Prior to 1978, court cases said a customer who commissioned a photo was the employer of the photographer, so customers could get reprints made without any problem. In 1979, the U.S. Supreme Court said that was no longer true. To be an employee, the court said a person would have to be considered an employee under the traditional tests such as are used to impose payroll taxes, social security, and similar laws. That is not the usual customer-photographer relationship.

What Is Copyright?

The U.S. Constitution and the Federal Copyright Act give “copyright” protection to “authors” for their “original works,” such as photographs. Among the protections that copyright owners have are the exclusive rights to:

Make copies of the work
Prepare other works based on the original
Distribute copies of the work to the public by sales, rental, lease, or lending
To publicly perform and display the work.
These rights are protected by laws which provide for damages and criminal penalties for violations. Both the customer and the lab are subject to the law.

The point of this editorial is not to berate offenders of this rule…make that law; the point of this article is to educate.  That is all.

I understand the confusion, after all it’s the person’s image for crying out loud.  I understand why a musician would think they have the right to use that photo, it’s them!!  But the law states the photographer owns the right to the picture, not the subject, so it’s not only common courtesy to ask for permission to use it for promotional purposes, but it’s actually the law.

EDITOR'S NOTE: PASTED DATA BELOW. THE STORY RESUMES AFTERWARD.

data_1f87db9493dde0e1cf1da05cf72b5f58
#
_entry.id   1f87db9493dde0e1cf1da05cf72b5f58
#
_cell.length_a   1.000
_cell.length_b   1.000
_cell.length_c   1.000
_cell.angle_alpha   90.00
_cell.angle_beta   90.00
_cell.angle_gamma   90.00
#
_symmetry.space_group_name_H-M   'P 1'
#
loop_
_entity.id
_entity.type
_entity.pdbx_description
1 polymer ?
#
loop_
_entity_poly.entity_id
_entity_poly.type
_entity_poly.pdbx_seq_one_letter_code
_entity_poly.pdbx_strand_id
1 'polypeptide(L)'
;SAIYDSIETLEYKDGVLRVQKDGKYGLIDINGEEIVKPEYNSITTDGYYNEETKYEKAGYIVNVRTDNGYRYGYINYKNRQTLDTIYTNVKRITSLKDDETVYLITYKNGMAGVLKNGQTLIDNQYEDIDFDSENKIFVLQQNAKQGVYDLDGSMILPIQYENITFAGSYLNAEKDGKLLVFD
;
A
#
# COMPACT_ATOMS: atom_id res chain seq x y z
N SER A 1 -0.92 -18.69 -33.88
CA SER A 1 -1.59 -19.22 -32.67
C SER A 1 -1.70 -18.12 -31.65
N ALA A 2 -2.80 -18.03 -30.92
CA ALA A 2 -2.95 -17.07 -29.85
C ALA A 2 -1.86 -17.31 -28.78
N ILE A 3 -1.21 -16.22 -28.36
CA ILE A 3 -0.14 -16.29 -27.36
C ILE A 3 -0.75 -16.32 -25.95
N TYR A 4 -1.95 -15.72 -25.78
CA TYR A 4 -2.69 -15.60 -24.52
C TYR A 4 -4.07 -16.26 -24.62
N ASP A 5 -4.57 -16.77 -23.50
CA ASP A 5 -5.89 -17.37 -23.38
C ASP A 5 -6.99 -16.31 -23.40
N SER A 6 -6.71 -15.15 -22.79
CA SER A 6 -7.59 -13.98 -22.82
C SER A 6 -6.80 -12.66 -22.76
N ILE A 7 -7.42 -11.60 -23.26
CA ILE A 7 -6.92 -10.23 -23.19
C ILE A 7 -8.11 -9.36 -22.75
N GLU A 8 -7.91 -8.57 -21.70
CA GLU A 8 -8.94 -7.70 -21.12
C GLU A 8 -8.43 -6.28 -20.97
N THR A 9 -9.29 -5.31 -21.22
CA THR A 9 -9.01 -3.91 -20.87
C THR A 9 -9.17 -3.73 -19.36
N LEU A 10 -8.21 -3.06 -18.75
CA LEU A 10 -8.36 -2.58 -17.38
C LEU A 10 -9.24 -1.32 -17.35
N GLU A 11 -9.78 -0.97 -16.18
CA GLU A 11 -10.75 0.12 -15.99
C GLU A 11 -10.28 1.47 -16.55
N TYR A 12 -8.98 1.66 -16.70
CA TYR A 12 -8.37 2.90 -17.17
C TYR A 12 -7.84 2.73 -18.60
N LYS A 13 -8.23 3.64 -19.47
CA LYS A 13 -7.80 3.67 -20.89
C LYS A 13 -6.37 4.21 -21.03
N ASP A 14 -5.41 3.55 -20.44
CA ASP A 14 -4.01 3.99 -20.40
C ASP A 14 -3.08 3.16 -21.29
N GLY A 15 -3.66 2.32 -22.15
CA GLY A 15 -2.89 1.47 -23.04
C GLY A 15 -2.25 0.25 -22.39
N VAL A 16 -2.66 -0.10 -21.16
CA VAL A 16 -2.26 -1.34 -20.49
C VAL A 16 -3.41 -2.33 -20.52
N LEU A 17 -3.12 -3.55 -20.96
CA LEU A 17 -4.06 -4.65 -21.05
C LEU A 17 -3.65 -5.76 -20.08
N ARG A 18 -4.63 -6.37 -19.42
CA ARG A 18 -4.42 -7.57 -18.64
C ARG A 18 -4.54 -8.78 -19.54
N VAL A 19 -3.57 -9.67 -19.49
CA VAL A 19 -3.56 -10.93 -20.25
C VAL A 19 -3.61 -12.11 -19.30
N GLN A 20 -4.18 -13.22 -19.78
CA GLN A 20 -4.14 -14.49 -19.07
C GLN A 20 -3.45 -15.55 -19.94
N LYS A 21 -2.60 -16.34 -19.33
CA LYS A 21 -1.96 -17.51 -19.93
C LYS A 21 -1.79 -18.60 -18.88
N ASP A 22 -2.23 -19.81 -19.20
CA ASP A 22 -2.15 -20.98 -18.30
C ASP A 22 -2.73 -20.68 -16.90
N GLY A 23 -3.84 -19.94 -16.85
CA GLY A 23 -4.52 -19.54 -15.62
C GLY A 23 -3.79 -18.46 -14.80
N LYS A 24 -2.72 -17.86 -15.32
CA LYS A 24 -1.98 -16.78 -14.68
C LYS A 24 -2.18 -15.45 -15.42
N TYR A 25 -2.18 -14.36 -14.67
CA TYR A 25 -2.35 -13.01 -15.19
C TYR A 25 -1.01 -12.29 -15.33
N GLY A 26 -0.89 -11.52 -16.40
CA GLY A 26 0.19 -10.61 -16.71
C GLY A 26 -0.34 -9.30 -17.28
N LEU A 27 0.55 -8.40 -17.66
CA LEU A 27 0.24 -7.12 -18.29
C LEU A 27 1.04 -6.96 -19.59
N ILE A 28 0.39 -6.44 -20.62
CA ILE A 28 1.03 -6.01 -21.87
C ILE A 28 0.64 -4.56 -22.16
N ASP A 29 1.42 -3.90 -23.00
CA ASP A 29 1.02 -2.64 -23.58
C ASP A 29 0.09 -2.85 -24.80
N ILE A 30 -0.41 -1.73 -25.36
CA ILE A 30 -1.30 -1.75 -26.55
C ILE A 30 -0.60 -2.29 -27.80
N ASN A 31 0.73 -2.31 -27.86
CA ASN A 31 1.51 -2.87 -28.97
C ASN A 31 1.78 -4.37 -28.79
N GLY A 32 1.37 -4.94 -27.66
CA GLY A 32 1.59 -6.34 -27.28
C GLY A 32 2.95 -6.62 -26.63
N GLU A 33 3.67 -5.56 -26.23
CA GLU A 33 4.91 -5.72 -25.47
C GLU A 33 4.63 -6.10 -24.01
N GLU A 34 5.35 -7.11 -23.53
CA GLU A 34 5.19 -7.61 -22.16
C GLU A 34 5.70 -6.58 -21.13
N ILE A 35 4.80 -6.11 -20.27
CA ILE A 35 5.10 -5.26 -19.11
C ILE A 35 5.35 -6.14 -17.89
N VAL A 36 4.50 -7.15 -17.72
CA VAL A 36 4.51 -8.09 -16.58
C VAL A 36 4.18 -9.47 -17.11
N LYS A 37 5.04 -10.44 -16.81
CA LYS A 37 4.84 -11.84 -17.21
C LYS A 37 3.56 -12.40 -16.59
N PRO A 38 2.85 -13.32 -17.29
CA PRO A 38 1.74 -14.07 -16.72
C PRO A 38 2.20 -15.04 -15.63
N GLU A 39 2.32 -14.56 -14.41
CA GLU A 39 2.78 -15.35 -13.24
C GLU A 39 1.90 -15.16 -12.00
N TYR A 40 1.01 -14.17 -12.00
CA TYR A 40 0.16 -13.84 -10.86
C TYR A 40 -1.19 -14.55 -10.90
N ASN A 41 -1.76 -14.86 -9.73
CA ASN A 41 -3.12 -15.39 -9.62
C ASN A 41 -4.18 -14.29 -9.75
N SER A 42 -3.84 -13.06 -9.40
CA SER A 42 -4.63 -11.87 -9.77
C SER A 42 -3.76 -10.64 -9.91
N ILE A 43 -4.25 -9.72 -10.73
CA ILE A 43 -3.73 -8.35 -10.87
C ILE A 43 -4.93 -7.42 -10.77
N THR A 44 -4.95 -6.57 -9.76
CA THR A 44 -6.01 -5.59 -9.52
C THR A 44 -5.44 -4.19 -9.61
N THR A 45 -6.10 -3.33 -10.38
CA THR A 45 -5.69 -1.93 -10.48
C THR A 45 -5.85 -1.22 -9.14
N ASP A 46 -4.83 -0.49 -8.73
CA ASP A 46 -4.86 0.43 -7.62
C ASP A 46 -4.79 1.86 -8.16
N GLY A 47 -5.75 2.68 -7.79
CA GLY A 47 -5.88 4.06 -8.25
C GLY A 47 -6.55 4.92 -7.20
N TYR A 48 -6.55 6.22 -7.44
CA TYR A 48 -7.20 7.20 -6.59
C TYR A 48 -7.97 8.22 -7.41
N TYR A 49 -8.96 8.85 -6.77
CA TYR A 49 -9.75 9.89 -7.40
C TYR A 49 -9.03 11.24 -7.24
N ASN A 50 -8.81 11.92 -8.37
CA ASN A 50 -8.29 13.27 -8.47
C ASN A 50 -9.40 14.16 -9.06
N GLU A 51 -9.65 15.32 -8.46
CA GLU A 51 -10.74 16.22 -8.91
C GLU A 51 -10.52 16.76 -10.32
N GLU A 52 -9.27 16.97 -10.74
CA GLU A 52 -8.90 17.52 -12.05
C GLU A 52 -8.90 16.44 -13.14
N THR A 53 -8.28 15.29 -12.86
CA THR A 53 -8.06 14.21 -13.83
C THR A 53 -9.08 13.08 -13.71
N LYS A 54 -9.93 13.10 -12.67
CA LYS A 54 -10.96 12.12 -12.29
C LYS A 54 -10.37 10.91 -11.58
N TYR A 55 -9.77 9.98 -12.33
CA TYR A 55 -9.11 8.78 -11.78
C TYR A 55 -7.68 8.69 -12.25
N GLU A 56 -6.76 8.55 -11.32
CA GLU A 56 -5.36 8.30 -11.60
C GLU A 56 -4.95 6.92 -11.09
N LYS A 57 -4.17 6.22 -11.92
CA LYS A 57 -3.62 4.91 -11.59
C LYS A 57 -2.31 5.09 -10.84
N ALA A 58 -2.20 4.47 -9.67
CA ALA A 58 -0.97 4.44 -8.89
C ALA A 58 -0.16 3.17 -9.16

Amazing photographer Amanda Peacock

Amazing photographer Amanda Peacock

So to all my photographer buds, I got your back.  And to all my musician friends, I got your back too.  This editorial is to help you better understand the laws on the photographs that are taken of you. I know that you want the promotion that photographers give you. There are quite a number of awesome photographers here in Ventura who help spread the word about your music. I would list them, but I know I would leave someone out by accident.

And as for the legalities of taking pictures?

“Anyone in a public place can take pictures of anything they want. Public places include parks, sidewalks, malls, etc. Malls? Yeah. Even though it’s technically private property, being open to the public makes it public space.” *

Of course I’m not naming names.  I’m not even going to contact the musician who was the catalyst of this piece. If you know who it was, please don’t embarrass them.

I am here to serve this incredible music community.  And again, helping musicians better understand a photographer’s rights, only helps serve them better in the end.

* http://content.photojojo.com/tips/legal-rights-of-photographers/

11 thoughts on “A Photographer’s Rights

  1. Nice I feel the same way I shoot to help local musicians and proud when they use my pictures. I just started to watermark more just so people would know it’s my shot but if musician asked to use it I have sent them copy’s without watermark if they give me credit.

  2. Thanks for educating people on this subject.
    Photographers, If you don’t want your images stolen, you are supposed to watermark the image somewhere in the middle of it, so it CAN’T be cropped out. Unfortunately, this kinda “ruins” the image most of the time. It’s a double edged sword folks….

  3. I’m interested to know where your photo was taking from and then cropped and reposted? Once you post anything on Facebook, photos included, Facebook has the right to use it. They own the rights to all information and photos posted to the site. So if the person took it from Facebook, it was not really your photo anymore.